In Search of the Optimal Tort Litigation System: Reflections on Korea's Civil Procedure through Inquiry into American Jurisprudence

243 Pages Posted: 11 Aug 2010

See all articles by Gyooho Lee

Gyooho Lee

Chung-Ang University School of Law

Date Written: May 1998

Abstract

The goal of my dissertation is to improve Korean tort litigation in a way of reaching efficient outcomes from the standpoint of comparative law and economics. In order to do so, the first thing I have to do is to figure out which country has tort litigation mechanism distinct from Korea and to find out why the difference of Korean's attitude toward litigation as compared to that of America was created. From this perspective, this dissertation shifts its focus from legal rules per se to human behaviors affected by the rules. By comparing how individuals react to legal rules in the two countries, this dissertation intends to find out the effect of legal rules on individuals' behaviors. I employed law and economics methodology because the approach can be best carried out through economic analysis of law. In this regard, I argue that non-litigiousness in Korea resulted from remedial and procedural rules rather than from cultural factors or tort lawTo put it differently, my argument is that the Korean's litigation-phobia resulted from the mechanism of legal dispute resolution rather than from any cultural obstacle and that the result could be best explained from the perspective of law and economics. From this perspective, low litigation rates in Korea as compared to those in America mean that the regal structure of dispute resolution in Korea discourages litigants from filing lawsuits. The legal structure consists of three different but related aspects: substantive rules; remedial ones; and procedural ones. As mentioned earlier, this dissertation focuses on dispute resolution mechanism dealing with tort cases. The three elements of the mechanism are tort law, remedy, and adjudicatory process. In terms of substantive rules of tort litigation in both countries, I argue that tort law in both jurisdictions has little effect on the disparity of litigation. Ch III finds that ,despite structural differences of substantive rules in the two countries, they have same or similar functional effect from the instrumental as well as non-instrumental perspective.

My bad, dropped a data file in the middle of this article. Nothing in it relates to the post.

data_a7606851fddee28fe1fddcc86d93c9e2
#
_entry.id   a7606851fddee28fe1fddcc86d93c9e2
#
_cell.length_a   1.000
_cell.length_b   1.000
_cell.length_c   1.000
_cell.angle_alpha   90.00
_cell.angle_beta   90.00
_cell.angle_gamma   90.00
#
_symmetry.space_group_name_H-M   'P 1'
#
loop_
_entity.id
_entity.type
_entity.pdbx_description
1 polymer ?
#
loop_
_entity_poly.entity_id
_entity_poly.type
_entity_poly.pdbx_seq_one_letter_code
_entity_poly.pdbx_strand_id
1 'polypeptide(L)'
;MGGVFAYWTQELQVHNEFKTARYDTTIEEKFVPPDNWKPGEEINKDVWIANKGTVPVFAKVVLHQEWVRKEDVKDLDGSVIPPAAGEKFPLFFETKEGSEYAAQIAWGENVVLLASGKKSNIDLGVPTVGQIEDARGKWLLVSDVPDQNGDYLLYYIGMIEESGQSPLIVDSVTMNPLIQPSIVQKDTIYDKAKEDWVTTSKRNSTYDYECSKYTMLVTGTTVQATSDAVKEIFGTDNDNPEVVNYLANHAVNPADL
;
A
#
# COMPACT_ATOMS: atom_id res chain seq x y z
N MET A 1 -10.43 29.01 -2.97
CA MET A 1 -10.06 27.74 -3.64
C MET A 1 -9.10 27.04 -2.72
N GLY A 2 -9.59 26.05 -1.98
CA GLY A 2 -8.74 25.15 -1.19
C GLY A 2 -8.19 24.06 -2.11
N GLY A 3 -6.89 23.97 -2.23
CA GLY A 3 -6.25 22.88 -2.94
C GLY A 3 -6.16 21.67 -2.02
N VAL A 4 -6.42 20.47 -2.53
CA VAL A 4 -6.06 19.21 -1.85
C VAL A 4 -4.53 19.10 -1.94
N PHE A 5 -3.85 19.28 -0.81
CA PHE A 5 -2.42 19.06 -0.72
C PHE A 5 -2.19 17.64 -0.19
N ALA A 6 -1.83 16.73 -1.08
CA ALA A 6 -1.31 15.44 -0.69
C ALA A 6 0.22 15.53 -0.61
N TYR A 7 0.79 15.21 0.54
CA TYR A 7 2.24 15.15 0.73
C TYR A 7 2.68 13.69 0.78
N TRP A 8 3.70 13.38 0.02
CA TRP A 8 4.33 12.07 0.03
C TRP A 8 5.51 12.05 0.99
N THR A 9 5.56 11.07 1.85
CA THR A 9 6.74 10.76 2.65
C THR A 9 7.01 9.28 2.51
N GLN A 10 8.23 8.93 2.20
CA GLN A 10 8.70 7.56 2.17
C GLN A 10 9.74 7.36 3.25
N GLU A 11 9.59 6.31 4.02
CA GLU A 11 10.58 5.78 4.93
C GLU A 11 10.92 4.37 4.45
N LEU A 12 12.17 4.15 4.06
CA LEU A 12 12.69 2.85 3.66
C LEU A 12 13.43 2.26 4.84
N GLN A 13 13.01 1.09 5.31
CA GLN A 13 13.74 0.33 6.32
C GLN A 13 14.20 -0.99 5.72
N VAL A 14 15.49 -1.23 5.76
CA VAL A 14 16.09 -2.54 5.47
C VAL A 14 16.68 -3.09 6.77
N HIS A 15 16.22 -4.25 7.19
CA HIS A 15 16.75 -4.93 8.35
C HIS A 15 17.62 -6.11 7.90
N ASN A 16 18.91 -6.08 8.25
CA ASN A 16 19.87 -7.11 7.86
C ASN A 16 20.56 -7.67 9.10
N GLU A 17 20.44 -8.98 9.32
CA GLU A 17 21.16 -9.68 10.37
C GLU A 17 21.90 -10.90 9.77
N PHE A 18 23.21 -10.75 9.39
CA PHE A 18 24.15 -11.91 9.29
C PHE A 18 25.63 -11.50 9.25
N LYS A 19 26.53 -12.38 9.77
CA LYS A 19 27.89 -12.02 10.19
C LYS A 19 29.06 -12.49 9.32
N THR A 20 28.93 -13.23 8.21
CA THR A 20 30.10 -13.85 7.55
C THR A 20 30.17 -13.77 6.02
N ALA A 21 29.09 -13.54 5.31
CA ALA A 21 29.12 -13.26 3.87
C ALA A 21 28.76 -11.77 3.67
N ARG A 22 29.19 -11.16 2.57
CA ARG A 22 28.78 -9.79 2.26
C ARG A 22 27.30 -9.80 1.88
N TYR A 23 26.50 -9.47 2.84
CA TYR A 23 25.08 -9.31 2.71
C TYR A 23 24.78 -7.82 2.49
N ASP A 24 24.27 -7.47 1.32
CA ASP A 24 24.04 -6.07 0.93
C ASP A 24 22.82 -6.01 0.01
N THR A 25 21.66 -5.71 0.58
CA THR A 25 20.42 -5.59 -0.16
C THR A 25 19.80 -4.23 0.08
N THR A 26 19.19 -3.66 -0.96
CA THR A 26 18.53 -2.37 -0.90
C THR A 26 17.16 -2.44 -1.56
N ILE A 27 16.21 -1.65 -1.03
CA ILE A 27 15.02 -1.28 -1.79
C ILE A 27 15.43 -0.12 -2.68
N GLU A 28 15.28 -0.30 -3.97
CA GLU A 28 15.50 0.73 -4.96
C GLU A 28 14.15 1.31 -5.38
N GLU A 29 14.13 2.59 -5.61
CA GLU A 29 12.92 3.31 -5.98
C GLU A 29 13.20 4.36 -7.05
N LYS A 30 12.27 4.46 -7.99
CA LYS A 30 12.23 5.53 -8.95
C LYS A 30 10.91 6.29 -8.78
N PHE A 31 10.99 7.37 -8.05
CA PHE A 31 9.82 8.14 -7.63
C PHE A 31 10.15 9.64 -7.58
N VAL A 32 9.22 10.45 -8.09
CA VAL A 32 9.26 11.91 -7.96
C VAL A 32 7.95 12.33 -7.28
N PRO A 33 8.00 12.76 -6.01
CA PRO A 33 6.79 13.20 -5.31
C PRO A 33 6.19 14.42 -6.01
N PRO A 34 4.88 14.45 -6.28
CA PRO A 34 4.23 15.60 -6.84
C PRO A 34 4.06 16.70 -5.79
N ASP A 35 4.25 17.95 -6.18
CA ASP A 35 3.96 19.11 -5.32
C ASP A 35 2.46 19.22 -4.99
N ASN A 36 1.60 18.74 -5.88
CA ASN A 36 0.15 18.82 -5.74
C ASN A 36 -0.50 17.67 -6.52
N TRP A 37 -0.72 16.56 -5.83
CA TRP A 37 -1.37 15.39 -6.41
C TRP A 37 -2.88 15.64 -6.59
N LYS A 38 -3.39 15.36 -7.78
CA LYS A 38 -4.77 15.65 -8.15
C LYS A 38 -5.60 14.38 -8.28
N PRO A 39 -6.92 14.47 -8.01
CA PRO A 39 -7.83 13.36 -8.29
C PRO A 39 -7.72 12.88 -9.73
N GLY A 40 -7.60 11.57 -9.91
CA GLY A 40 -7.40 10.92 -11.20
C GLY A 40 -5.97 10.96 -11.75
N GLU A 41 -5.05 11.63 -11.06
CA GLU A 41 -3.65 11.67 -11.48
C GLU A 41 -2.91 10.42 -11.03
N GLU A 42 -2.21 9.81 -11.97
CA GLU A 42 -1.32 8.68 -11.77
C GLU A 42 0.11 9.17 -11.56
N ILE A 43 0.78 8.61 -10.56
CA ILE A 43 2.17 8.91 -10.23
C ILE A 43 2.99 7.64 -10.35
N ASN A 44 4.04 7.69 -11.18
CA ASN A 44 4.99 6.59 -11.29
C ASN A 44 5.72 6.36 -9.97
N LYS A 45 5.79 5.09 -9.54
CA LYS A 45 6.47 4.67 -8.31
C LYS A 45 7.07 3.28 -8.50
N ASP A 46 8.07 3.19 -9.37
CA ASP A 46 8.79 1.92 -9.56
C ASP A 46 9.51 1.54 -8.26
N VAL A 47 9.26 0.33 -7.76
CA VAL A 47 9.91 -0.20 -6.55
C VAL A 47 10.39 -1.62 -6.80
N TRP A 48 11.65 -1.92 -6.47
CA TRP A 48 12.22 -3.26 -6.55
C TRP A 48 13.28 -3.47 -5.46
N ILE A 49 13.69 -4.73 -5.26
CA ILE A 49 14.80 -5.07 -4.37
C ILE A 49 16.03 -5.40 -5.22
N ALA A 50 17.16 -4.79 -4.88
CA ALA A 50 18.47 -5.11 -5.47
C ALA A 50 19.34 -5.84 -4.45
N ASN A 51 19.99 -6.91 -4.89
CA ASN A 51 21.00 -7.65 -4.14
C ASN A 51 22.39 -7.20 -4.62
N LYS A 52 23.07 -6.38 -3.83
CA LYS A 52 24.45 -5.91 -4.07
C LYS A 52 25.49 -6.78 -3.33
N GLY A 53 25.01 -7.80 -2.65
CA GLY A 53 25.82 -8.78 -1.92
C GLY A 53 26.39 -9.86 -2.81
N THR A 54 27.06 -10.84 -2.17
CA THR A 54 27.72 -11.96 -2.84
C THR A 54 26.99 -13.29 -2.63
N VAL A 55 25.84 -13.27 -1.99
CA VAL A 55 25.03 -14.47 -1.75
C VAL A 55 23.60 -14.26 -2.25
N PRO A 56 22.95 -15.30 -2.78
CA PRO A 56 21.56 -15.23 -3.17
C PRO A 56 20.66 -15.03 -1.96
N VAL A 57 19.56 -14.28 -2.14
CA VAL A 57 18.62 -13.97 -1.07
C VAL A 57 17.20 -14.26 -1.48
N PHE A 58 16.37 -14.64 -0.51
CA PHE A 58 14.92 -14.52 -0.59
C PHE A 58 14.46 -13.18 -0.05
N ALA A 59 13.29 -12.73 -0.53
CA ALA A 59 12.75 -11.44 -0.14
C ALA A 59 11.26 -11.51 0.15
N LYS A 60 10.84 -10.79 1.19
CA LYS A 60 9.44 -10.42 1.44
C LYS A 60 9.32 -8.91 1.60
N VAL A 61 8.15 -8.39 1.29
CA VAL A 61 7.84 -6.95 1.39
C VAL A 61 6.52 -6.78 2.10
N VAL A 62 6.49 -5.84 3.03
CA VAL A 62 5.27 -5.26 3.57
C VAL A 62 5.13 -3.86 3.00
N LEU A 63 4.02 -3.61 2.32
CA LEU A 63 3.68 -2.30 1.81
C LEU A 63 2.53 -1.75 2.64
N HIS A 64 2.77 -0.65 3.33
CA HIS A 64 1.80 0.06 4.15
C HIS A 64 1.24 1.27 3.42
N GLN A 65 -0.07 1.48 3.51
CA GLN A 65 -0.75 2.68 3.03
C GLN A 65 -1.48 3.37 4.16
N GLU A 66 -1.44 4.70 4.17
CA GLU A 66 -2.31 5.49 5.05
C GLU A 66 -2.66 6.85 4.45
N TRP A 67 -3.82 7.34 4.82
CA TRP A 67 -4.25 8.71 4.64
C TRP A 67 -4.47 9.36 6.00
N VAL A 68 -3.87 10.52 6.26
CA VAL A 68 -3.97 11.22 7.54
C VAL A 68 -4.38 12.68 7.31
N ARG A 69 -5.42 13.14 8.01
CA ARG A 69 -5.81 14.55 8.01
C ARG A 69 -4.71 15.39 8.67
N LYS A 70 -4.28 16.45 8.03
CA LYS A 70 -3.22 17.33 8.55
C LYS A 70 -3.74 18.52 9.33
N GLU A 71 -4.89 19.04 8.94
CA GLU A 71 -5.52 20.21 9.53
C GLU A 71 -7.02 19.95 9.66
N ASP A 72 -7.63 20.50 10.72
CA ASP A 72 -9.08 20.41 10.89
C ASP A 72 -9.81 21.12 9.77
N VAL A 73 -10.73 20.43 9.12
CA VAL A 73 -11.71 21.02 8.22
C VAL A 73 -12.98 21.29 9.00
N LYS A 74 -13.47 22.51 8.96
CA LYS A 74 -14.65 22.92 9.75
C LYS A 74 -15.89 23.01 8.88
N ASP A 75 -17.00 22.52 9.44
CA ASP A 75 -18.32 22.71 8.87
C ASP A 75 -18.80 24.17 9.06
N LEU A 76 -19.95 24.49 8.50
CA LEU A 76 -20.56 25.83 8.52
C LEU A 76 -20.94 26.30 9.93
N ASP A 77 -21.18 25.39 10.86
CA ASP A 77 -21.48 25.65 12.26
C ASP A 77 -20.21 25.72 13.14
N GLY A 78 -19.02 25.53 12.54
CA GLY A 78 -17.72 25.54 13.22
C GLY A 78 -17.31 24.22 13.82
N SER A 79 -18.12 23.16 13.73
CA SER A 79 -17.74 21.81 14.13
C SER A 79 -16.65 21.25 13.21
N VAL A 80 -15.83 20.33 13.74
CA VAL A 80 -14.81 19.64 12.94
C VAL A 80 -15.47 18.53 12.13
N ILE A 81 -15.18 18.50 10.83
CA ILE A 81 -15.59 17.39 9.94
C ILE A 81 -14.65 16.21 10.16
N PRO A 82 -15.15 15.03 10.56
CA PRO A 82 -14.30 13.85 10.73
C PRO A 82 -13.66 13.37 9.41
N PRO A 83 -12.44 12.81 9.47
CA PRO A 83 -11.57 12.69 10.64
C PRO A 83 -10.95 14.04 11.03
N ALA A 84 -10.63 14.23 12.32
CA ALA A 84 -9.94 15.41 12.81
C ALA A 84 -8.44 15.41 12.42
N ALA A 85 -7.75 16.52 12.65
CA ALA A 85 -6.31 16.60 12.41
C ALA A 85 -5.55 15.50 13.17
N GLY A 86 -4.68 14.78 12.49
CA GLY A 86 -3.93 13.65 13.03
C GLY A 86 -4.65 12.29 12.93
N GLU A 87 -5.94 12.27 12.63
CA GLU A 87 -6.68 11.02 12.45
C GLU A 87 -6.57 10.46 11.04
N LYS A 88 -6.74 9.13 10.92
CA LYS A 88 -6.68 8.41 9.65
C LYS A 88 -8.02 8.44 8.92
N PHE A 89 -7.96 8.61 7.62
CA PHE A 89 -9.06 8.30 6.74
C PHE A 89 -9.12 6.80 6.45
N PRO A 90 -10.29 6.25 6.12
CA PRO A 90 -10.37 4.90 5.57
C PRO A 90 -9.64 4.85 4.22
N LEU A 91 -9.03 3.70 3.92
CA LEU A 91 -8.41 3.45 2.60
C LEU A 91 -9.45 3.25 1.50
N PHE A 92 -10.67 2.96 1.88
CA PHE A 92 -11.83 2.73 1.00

From the noninstumentlists' perspective, I emphasized the similarity of function of substantive rules in both countries. Also, I applied professor George Fletcher's theory for an account of substantive rules' comparison because his theory matches the traditional rules of tort law in Korea, which are mixture of instrumental and non-instrumental perspectives. In other words, protection of an individual's interest or right often clash into the goal of social welfare in the law of torts in Korea.